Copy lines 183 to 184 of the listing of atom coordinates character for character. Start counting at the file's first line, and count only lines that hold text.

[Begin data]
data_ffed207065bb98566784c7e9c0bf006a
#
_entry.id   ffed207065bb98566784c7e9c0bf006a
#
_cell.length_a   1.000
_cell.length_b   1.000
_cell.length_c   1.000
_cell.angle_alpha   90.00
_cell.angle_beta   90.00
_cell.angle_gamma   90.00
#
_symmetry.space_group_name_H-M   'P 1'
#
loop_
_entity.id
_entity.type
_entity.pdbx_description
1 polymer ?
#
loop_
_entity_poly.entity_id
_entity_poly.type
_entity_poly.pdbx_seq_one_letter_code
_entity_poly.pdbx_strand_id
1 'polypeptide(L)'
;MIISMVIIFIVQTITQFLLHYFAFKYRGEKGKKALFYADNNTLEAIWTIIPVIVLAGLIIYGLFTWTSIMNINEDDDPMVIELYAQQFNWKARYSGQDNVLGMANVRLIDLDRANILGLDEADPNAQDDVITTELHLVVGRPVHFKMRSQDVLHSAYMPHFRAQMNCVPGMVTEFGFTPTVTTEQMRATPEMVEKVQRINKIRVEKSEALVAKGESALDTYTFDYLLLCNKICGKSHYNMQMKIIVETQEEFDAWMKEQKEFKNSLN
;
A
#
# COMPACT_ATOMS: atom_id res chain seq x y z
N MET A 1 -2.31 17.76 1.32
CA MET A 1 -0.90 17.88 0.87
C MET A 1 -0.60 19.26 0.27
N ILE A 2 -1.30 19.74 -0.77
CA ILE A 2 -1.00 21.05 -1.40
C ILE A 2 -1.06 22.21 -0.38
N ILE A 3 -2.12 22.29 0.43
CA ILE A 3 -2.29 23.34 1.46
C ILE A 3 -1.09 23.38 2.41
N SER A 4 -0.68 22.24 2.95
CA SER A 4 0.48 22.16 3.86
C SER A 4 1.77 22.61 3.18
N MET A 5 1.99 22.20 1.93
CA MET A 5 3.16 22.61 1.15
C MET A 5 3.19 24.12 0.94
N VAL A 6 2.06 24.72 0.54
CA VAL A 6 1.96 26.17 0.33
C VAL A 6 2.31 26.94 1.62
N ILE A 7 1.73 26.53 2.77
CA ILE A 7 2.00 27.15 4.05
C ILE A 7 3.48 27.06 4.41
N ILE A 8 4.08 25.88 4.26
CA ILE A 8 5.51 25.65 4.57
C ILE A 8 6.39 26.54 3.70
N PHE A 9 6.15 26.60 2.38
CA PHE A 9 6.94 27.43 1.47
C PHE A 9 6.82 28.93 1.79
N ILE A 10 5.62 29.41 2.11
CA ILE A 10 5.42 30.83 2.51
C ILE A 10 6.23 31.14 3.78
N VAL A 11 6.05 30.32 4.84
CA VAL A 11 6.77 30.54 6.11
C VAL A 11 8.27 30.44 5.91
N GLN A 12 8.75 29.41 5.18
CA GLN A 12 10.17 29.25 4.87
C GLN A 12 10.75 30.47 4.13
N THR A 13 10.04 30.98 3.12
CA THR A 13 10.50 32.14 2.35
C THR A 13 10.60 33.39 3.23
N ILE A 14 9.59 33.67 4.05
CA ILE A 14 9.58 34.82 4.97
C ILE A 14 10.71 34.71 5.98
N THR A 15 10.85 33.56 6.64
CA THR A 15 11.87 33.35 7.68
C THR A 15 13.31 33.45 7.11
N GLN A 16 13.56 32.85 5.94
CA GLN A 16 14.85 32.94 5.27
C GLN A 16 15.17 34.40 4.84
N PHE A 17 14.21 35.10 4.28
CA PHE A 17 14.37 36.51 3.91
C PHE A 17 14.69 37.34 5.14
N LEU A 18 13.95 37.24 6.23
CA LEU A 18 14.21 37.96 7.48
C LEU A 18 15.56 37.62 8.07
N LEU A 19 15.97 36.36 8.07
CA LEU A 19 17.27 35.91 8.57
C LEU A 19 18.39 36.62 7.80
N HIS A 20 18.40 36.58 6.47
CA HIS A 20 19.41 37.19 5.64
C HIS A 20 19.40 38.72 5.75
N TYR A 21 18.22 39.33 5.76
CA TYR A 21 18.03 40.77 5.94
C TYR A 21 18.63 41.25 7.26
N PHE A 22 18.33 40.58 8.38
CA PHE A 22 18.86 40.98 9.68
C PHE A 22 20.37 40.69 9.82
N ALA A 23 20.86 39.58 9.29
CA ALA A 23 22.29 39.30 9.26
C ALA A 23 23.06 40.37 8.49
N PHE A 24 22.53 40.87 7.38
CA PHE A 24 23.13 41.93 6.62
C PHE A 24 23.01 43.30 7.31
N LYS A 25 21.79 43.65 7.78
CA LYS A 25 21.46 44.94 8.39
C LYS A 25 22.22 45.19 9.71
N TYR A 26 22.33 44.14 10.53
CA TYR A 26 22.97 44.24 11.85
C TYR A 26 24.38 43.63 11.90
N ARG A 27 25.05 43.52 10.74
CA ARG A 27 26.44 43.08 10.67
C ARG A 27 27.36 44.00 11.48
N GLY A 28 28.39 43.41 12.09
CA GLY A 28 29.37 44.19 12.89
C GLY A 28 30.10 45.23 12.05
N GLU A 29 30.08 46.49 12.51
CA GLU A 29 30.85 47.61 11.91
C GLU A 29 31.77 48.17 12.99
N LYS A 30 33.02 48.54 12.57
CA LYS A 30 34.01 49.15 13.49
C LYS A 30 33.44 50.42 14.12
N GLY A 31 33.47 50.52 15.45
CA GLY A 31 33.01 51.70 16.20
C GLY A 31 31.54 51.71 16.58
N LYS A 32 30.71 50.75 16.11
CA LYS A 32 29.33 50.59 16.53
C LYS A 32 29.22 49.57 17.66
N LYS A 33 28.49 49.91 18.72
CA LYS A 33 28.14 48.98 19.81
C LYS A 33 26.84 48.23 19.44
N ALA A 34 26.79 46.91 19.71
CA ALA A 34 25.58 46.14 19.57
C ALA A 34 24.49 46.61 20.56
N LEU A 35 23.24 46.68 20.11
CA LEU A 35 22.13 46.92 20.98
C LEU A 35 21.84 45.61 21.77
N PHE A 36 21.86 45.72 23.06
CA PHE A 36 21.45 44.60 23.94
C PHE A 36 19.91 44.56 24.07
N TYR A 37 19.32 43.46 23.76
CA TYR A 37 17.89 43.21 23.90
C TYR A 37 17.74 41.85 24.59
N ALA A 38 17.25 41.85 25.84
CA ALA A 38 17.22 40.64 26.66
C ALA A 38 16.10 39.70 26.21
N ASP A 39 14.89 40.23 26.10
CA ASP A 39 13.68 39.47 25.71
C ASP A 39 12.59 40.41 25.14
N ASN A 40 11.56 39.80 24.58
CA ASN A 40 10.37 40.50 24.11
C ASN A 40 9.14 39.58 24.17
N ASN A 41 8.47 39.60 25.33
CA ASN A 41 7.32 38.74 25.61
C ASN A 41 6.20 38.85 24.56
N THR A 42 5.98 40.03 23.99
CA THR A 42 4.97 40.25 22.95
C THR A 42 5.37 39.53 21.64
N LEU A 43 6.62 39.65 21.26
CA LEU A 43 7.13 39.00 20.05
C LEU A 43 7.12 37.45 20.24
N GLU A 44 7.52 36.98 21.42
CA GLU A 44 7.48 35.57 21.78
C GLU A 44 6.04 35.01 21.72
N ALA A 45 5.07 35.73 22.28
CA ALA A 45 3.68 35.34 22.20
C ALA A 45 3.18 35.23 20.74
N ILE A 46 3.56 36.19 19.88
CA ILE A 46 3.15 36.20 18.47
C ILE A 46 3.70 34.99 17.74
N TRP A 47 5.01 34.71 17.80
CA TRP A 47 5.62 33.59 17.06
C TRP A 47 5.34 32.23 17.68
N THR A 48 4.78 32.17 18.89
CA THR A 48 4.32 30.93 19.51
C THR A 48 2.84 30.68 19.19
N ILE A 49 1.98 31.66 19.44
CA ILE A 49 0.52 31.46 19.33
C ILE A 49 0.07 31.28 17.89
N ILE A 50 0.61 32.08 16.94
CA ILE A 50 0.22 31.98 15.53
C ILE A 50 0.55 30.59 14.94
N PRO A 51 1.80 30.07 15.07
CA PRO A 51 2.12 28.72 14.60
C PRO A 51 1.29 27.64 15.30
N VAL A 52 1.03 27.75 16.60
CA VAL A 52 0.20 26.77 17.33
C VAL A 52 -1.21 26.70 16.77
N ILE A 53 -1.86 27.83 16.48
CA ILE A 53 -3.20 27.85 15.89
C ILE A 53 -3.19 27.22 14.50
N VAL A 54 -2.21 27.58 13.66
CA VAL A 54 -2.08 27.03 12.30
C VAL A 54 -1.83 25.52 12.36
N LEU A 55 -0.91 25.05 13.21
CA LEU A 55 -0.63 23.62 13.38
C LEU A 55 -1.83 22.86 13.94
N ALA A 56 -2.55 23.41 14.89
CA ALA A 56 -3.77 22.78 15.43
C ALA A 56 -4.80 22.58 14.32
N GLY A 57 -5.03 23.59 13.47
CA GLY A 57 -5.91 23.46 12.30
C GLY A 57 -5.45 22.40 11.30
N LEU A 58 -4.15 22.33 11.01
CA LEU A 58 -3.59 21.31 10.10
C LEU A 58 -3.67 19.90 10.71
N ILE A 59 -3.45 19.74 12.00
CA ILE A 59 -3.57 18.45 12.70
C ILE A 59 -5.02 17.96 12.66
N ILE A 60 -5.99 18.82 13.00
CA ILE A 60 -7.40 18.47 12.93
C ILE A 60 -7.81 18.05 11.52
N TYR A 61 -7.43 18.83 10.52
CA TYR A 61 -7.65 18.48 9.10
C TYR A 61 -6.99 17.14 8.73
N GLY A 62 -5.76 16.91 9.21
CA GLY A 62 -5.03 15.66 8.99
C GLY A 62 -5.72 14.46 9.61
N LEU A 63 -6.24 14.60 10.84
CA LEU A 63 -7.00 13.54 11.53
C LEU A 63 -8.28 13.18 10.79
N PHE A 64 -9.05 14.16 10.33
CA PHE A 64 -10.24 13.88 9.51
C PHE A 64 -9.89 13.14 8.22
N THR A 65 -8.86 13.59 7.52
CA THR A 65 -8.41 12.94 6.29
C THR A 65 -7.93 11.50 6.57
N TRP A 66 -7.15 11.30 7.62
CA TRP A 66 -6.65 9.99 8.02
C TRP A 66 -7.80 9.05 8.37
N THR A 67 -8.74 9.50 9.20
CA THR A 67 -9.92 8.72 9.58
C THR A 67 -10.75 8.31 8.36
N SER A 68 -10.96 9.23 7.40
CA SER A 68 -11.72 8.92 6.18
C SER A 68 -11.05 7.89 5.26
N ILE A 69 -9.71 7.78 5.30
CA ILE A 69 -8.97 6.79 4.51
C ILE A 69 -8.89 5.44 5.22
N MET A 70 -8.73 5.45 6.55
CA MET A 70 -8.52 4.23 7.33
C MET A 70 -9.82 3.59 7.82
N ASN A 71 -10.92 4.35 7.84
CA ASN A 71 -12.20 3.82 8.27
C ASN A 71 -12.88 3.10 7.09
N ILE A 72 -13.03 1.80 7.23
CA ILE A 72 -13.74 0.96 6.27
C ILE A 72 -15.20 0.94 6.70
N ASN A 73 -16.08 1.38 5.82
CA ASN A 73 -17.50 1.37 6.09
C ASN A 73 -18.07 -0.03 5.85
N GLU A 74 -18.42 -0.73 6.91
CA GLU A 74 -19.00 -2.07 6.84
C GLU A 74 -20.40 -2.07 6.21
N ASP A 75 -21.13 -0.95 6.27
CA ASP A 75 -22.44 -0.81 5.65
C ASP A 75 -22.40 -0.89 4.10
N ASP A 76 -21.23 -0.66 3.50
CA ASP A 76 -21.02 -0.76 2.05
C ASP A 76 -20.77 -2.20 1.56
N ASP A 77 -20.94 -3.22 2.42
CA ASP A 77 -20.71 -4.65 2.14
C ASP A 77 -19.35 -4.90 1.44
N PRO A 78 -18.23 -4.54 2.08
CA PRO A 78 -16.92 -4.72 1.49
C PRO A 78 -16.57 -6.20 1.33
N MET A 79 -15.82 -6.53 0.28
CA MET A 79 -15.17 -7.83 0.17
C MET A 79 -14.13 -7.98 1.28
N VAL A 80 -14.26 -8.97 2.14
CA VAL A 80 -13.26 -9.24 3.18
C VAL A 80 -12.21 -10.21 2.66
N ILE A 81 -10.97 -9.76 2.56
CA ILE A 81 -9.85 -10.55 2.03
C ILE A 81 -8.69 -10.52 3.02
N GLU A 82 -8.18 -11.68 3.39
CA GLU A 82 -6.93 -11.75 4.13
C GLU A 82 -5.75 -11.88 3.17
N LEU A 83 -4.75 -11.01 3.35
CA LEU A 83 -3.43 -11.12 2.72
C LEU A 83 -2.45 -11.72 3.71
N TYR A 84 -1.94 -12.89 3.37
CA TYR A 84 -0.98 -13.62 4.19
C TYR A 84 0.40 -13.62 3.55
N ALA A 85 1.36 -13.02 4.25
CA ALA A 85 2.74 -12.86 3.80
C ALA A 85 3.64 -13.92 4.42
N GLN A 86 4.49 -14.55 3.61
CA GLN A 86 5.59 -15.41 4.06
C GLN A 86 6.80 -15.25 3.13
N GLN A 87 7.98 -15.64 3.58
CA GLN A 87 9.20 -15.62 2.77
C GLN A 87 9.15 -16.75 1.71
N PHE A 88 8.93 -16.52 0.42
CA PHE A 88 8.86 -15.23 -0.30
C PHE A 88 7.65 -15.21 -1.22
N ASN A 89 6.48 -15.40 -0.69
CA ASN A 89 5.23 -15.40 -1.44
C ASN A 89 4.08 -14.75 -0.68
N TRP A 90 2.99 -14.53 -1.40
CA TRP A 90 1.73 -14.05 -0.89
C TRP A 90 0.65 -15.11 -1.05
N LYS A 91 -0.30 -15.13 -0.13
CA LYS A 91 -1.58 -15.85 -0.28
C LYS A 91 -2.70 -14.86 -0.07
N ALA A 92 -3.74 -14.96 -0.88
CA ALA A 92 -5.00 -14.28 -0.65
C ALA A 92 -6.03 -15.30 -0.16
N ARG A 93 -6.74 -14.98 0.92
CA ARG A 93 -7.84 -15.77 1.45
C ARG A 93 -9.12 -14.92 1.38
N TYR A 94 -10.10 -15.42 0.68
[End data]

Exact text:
C PRO A 51 1.29 27.64 15.30
N VAL A 52 1.03 27.75 16.60